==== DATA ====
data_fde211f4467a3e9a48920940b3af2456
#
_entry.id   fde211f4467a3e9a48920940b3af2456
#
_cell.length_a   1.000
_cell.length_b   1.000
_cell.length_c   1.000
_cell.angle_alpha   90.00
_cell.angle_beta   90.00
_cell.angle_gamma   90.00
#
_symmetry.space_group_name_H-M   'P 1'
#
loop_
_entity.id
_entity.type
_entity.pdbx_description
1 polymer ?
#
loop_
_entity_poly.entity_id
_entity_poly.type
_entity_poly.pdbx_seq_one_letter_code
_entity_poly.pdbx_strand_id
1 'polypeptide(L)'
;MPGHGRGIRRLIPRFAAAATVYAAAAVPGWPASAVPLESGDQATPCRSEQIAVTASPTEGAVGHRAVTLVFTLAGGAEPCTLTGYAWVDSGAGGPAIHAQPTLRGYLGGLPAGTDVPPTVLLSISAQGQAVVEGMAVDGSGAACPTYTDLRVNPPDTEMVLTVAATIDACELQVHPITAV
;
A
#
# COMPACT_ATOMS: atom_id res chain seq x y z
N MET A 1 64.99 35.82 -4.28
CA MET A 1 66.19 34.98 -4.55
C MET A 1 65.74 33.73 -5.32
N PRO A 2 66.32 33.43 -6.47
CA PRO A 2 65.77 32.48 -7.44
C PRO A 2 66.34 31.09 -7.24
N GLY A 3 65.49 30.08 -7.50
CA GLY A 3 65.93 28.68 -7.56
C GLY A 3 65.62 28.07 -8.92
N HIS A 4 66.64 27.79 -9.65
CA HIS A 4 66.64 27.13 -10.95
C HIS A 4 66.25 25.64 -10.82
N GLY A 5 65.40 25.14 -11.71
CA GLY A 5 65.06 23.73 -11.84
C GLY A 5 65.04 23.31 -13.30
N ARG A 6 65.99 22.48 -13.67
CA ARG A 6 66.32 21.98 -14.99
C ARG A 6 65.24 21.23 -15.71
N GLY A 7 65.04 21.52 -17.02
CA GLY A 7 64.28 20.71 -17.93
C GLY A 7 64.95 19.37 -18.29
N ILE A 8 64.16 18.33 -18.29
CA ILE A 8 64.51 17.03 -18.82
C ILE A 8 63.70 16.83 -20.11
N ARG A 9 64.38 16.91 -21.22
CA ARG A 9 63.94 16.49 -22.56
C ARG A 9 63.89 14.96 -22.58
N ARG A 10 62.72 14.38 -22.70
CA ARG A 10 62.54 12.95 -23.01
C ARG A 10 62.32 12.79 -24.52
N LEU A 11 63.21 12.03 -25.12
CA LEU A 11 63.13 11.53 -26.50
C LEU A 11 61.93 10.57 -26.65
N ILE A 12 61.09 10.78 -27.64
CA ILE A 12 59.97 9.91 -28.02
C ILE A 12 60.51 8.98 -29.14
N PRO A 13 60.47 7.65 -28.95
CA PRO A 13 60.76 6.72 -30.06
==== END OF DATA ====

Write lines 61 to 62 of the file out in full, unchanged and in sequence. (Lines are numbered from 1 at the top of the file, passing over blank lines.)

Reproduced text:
N LEU A 11 63.21 12.03 -25.12
CA LEU A 11 63.13 11.53 -26.50